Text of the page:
Royal Academy of Engineering launches Scottish engineering hub

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The latest addition to Scotland's ever-increasing list of tech hubs is a new venture from the Royal Academy of Engineering.

Enterprise Hub Scotland will focus on helping local entrepreneurs to commercialize deep tech innovations, spin out companies from universities and attract further external investment.

It follows similar initiatives from the Royal Academy of Engineering in Wales and Northern Ireland, and will involve collaborating with other organizations to help engineers and innovators to develop their commercial skills.

Meanwhile the Academy’s network of expert Fellows, funders, business leaders and policymakers will also work to help attract investment for local entrepreneurs.

Based in Glasgow, it's supported by Glasgow City Council, Glasgow City Innovation District, National Manufacturing Institute Scotland, and Scottish Enterprise, and has been awarded £1.6 million in total grant funding to date. The academy has already supported 35 early-stage entrepreneurs in Scotland.

"Opening our first Enterprise Hub in Scotland marks an exciting step in the Academy’s journey to support ambitious, high-potential engineering and deep tech entrepreneurs across the country," said Professor Sir Jim McDonald, president of the Royal Academy of Engineering.

"This is another bold strategic investment by our Academy and I look forward to seeing the innovative, home-grown talent that this exciting venture will support in the future."

According to recent Academy research, the engineering economy accounts for more than a quarter of all Scottish jobs, with particular engineering employment hotspots found in Aberdeenshire and West Lothian.

Nearly one-third of the UK’s deep tech companies are based in Edinburgh, according to the Academy, with Scotland also leading the UK in investment in spin-out companies operating in critical technology sectors such as semiconductors and telecoms.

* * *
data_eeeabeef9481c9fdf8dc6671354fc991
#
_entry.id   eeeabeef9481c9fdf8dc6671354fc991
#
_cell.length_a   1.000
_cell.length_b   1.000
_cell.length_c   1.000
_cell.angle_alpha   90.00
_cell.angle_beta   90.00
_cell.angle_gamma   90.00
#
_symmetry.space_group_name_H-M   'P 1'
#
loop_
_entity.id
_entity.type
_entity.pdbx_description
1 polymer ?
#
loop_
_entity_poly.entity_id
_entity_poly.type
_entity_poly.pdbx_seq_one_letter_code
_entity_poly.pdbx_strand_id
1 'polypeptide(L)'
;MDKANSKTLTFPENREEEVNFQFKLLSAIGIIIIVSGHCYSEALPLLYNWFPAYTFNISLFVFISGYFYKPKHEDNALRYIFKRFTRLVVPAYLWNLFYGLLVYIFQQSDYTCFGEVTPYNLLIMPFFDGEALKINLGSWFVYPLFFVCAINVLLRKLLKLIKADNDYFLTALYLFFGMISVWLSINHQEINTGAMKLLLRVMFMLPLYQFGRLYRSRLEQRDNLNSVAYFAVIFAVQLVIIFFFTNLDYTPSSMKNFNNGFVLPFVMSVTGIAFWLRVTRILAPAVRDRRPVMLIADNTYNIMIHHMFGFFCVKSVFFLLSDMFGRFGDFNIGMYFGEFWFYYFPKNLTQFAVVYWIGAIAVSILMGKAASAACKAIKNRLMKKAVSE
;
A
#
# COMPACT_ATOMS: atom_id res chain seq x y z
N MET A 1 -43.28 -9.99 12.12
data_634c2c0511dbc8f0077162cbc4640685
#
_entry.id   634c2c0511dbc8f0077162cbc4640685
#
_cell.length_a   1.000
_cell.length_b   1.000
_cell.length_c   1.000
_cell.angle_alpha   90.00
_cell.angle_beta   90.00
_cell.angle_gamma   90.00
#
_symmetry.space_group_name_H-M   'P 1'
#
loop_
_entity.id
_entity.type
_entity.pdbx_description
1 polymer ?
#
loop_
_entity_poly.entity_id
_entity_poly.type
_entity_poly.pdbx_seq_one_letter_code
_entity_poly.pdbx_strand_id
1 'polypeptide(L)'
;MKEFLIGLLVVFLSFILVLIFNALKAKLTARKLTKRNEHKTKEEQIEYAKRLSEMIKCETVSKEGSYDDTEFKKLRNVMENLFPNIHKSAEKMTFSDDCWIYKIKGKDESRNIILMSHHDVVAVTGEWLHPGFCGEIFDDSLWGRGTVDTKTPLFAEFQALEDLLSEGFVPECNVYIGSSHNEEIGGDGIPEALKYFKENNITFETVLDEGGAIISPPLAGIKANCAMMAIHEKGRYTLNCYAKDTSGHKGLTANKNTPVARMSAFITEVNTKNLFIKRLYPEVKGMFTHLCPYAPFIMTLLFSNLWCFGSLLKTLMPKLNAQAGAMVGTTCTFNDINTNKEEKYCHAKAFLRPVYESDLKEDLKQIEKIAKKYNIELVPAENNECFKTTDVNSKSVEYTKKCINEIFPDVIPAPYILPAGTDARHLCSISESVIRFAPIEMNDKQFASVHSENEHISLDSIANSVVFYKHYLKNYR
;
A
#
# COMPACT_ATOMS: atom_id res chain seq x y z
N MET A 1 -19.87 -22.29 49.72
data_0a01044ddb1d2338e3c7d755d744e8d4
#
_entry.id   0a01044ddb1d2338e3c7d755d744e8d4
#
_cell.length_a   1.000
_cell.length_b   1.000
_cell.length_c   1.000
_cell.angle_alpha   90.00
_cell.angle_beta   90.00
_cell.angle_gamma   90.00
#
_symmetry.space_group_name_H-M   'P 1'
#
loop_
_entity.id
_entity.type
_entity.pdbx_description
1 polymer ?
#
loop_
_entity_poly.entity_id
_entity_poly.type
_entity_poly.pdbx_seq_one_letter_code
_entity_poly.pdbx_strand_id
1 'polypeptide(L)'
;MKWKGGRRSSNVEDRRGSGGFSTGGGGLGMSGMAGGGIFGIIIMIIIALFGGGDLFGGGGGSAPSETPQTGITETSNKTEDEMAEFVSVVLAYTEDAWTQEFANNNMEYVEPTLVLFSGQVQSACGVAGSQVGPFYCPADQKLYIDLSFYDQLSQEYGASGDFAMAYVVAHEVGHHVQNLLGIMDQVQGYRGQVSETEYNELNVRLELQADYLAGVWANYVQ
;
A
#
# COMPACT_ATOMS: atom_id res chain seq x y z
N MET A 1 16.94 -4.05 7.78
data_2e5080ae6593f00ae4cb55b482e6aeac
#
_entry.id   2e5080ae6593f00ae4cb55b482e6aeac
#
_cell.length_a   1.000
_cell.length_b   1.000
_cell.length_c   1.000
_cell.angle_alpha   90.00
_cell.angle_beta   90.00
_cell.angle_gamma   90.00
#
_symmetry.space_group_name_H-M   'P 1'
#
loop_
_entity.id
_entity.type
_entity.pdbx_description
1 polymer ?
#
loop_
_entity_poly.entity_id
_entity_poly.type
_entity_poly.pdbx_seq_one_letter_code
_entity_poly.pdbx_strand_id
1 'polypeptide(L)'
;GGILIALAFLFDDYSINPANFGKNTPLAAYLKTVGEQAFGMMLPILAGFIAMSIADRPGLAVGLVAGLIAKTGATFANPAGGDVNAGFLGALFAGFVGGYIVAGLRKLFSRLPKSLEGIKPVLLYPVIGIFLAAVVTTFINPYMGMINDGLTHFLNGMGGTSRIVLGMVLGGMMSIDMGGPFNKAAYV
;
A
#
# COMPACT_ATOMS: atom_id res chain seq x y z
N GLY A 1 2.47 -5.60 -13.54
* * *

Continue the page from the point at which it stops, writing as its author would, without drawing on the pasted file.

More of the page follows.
However, it said Scotland only produces spin-outs at half the rate of the rest of the UK, relative to the amount of research funding received.

Meanwhile, British Business Bank research has found that the average equity deal for small to medium enterprises in Scotland is smaller than the UK average, and the Scottish National Investment Bank cites a funding gap of between £217 million and £1.5 billion for Scottish scaleups.

To help counter this, Enterprise Hub Scotland will offer programmes for entrepreneurial engineers at different career stages, with equity-free funding, flexible training, access to the unique mentoring capability of the and access to the engineers and business leaders that make up the Royal Academy of Engineering Fellowship.

"The Enterprise Hub can provide a shop window for local innovators to a global network of investors who specialize in sectors where Scotland is strong," said Gillian Gregg, the Royal Academy of Engineering's lead of regional engagement.

"We look forward to collaborating further with other organizations within Scotland’s dynamic innovation ecosystem to support local commercialization and investment in engineering and technology."

Emma Woollacott

Emma Woollacott is a freelance journalist writing for publications including the BBC, Private Eye, Forbes, Raconteur and specialist technology titles.